Kazakhstan officially the Republic of Kazakhstan, is a contiguous transcontinental country in Central Asia, with its smaller part west of the Ural River in Eastern Europe. Kazakhstan is the world’s largest landlocked country by land area and the ninth largest country in the world; its territory of 2,727,300 square kilometres (1,053,000 sq mi) is larger than Western Europe. It has borders with (clockwise from the north) Russia, China, Kyrgyzstan, Uzbekistan, and Turkmenistan, and also adjoins a large part of the Caspian Sea. The terrain of Kazakhstan includes flatlands, steppe, taiga, rock canyons, hills, deltas, snow-capped mountains, and deserts. With 17 million people (2013 estimate) Kazakhstan has the 62nd largest population in the world, though its population density is less than 6 people per square kilometre (15 people per sq. mi.). The capital is Astana, where it was moved from Almaty in 1997.
The territory of Kazakhstan has historically…
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(One wonders what “reality” might be and who might be “in touch with” it. — DM)
Our sources were unable to confirm that Merkel ever said to President Barack Obama when she reported on the conversation in reference to Putin that “she was not sure he was in touch with reality. He lives in another world.”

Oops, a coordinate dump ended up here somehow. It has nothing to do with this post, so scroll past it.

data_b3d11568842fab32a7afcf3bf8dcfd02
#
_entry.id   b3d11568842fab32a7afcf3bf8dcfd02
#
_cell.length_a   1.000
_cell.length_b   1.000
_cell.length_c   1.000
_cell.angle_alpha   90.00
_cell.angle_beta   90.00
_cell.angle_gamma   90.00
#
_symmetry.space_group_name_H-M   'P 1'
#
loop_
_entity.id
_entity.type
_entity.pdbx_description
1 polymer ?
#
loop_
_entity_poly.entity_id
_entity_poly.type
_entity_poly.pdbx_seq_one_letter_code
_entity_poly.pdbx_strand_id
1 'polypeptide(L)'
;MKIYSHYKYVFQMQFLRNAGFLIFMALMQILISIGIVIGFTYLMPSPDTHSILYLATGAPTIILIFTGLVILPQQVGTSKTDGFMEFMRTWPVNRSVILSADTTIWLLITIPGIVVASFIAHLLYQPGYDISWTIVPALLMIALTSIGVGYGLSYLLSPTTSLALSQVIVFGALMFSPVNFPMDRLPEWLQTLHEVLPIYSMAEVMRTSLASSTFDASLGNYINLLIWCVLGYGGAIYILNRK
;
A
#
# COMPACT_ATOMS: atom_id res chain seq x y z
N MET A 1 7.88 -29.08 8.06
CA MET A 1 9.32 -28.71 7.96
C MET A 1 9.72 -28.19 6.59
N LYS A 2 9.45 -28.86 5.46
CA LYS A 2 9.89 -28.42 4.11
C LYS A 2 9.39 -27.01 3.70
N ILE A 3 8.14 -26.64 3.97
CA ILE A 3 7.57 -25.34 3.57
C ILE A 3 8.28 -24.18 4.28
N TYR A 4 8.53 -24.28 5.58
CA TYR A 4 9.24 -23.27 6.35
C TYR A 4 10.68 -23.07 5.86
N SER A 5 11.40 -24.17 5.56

As Washington and the Europeans – and especially the UK – continue to decry Russian military aggression, the US and Russians have quietly entered into intense negotiations on a compromise for resolving their dispute over Ukraine, DEBKAfile’s Washington and Moscow sources report.
Moscow insists on keeping in place the military forces which took control of Crimea over the weekend, but is ready to discuss terms for restraining the Russian army from advancing into…
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In the February 23rd edition of The Observer the commissioning editor for the BBC Four documentary series ‘Storyville’, Nick Fraser, wrote on the topic of the Oscar-nominated documentary film about the murders of half a million people in Indonesia some fifty years ago – “The Act of Killing” – and why it should not, in his view, receive that award.
Among the persuasive arguments presented, Fraser wrote:
“I’d feel the same if film-makers had gone to rural Argentina in the 1950s, rounding up a bunch of ageing Nazis and getting them to make a film entitled “We Love Killing Jews”.
He then added:
“Think of other half-covered-up atrocities – in Bosnia, Rwanda, South Africa, Israel, any place you like with secrets – and imagine similar films had been made. Consider your response – and now consider whether such goings-on in Indonesia are not acceptable merely…
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